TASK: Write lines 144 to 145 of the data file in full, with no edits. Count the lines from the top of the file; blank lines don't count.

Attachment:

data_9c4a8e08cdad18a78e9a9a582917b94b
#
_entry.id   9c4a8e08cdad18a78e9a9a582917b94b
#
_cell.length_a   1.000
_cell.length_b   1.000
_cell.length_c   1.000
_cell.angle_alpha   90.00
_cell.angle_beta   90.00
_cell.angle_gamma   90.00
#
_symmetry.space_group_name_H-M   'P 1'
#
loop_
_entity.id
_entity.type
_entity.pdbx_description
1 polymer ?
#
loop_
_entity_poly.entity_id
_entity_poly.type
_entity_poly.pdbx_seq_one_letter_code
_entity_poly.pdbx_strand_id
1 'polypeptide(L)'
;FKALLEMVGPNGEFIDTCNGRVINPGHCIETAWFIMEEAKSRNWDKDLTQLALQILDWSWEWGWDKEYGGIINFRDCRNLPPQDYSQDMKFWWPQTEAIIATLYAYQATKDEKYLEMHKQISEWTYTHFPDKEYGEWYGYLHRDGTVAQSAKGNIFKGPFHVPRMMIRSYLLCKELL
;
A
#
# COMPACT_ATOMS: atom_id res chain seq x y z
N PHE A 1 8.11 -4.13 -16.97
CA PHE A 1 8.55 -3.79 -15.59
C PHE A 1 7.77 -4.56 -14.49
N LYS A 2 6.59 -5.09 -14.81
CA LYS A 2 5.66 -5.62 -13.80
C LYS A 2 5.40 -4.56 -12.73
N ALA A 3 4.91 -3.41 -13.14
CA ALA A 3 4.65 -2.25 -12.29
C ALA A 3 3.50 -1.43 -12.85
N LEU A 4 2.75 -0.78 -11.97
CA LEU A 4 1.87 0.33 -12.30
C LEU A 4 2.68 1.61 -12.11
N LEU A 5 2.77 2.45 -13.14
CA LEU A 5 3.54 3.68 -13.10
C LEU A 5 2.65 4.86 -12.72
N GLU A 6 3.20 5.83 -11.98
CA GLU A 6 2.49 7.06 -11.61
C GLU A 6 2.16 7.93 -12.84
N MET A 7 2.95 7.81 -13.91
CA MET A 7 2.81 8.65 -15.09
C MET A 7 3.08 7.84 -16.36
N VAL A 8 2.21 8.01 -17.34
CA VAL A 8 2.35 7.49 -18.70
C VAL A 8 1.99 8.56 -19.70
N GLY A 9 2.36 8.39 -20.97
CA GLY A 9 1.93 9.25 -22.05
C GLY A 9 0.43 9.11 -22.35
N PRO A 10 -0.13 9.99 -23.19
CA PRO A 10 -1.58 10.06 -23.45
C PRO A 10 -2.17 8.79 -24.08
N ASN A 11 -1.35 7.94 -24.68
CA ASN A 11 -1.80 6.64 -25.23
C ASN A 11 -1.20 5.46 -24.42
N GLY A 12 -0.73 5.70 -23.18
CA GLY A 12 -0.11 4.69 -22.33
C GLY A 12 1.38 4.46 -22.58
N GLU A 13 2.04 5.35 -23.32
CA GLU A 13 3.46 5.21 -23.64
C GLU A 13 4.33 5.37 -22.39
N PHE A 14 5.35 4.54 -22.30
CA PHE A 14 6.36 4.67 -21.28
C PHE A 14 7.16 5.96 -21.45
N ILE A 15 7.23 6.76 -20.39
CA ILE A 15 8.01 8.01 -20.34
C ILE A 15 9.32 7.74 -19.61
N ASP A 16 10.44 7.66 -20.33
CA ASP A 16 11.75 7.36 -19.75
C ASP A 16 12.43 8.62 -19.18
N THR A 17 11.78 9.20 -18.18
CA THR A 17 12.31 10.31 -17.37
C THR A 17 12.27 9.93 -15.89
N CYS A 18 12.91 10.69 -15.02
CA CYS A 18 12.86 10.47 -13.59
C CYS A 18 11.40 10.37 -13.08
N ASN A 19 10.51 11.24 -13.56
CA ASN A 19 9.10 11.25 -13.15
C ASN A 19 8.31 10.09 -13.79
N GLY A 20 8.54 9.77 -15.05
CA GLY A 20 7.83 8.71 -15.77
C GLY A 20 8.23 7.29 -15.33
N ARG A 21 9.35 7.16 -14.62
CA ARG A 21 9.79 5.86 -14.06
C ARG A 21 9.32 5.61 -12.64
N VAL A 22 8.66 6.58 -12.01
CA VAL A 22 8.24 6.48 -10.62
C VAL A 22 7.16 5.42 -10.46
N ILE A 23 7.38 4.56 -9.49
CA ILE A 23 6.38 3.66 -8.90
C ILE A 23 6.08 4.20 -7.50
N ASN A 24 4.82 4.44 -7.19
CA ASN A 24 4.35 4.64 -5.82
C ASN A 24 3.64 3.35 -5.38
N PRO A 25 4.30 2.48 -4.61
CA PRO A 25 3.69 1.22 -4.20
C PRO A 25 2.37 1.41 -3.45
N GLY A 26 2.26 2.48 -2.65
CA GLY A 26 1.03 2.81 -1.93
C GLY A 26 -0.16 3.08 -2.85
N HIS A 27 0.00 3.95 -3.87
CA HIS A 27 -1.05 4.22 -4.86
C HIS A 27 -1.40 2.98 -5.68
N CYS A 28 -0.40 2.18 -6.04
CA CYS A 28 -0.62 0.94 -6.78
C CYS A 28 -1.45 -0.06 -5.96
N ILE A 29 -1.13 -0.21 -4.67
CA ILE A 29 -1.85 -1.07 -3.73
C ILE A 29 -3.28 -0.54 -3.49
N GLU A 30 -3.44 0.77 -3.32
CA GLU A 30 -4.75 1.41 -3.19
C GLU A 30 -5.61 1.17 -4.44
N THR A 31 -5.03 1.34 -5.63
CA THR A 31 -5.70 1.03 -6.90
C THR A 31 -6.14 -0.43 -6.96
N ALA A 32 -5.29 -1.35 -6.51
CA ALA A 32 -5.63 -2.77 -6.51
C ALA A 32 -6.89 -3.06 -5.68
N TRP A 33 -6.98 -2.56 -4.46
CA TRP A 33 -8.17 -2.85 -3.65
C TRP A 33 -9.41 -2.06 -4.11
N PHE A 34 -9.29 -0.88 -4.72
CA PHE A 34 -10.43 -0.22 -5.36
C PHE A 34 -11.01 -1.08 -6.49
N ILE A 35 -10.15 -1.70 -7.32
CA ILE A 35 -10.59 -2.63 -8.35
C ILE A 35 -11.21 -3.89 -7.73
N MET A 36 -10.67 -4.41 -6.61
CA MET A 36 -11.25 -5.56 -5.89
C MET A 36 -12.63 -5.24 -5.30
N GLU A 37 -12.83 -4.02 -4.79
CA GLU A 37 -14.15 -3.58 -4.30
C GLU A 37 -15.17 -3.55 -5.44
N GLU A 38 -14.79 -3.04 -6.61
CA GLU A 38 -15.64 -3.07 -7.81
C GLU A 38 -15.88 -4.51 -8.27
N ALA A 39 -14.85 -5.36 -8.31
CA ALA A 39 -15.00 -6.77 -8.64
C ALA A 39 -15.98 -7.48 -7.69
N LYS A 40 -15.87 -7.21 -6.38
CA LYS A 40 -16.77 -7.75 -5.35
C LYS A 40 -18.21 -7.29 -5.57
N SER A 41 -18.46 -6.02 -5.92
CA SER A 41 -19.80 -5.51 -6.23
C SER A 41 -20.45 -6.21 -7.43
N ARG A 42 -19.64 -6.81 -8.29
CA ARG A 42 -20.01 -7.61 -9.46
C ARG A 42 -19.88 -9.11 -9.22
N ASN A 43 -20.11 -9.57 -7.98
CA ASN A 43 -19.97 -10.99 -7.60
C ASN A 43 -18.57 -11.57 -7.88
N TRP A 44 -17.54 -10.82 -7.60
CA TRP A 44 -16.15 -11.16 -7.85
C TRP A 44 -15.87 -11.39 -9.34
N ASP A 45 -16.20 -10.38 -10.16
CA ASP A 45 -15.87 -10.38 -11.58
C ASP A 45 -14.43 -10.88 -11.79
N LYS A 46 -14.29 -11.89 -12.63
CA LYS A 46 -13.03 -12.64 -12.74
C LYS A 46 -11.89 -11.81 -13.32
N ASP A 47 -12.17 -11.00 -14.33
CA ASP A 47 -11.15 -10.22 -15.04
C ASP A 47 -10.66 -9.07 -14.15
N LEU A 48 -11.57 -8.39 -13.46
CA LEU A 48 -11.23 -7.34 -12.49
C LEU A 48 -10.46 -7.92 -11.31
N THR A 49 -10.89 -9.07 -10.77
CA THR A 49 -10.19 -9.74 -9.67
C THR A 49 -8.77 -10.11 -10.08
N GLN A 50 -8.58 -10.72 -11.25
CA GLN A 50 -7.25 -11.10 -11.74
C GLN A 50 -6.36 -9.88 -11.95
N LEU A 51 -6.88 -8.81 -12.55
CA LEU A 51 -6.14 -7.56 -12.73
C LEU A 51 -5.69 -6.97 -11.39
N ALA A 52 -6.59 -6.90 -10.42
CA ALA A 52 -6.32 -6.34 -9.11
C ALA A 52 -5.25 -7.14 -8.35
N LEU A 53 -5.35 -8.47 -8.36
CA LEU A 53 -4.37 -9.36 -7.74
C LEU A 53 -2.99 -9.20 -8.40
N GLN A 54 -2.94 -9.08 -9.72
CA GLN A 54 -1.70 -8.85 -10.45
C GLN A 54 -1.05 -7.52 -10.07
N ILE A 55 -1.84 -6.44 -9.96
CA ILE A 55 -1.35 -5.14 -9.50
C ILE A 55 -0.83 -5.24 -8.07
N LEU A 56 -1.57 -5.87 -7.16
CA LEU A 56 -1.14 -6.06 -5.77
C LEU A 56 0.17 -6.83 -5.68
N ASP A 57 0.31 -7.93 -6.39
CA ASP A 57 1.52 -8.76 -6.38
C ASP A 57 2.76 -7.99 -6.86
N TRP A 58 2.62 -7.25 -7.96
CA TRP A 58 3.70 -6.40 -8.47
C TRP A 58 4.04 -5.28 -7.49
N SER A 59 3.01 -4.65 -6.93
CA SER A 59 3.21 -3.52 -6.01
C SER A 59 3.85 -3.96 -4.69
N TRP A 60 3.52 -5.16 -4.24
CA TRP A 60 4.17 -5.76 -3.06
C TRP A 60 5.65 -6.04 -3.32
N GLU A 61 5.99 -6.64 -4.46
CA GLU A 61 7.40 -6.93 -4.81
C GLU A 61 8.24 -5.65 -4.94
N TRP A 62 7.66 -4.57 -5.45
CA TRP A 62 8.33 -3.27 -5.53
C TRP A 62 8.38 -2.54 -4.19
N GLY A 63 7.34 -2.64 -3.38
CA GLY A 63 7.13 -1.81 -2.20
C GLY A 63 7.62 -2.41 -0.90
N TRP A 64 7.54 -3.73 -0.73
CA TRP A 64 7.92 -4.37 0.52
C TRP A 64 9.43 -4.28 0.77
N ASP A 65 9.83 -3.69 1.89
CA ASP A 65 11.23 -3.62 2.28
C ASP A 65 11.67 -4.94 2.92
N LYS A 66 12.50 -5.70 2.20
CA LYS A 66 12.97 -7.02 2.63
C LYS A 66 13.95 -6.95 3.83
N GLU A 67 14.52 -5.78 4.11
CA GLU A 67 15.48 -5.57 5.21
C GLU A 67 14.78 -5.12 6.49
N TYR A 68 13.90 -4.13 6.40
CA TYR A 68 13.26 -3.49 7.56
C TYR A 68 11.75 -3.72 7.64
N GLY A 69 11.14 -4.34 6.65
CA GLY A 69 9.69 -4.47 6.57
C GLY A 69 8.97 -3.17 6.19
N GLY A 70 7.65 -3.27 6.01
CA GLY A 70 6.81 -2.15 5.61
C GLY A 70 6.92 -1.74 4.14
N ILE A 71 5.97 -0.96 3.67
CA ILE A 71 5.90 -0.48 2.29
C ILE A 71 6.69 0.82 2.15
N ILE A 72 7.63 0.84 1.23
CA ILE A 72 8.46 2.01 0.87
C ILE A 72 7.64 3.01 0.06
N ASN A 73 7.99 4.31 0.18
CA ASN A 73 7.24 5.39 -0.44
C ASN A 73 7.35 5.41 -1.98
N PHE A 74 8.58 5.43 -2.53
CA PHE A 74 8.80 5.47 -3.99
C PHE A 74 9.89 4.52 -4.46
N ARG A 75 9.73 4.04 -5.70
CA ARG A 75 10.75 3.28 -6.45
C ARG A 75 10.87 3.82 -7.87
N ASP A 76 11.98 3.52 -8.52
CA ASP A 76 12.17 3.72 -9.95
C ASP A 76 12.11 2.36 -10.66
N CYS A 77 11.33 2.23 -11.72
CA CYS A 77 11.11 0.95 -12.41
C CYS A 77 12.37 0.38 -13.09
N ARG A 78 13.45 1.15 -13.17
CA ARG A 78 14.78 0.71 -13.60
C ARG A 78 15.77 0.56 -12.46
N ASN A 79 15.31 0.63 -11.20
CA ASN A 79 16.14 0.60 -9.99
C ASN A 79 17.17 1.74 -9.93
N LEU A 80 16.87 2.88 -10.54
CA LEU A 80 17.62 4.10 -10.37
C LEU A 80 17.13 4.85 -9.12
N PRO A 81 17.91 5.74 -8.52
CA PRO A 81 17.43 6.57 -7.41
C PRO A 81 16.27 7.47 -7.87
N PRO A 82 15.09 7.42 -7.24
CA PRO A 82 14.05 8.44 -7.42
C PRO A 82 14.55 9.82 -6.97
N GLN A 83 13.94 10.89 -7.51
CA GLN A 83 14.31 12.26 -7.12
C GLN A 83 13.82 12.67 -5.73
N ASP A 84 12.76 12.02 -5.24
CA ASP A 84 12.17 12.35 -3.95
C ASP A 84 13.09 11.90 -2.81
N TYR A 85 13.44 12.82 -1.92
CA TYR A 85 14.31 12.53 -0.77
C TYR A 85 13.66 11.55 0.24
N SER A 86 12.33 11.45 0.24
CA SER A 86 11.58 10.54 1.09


C GLU A 38 -15.88 -4.51 -8.27
N ALA A 39 -14.85 -5.36 -8.31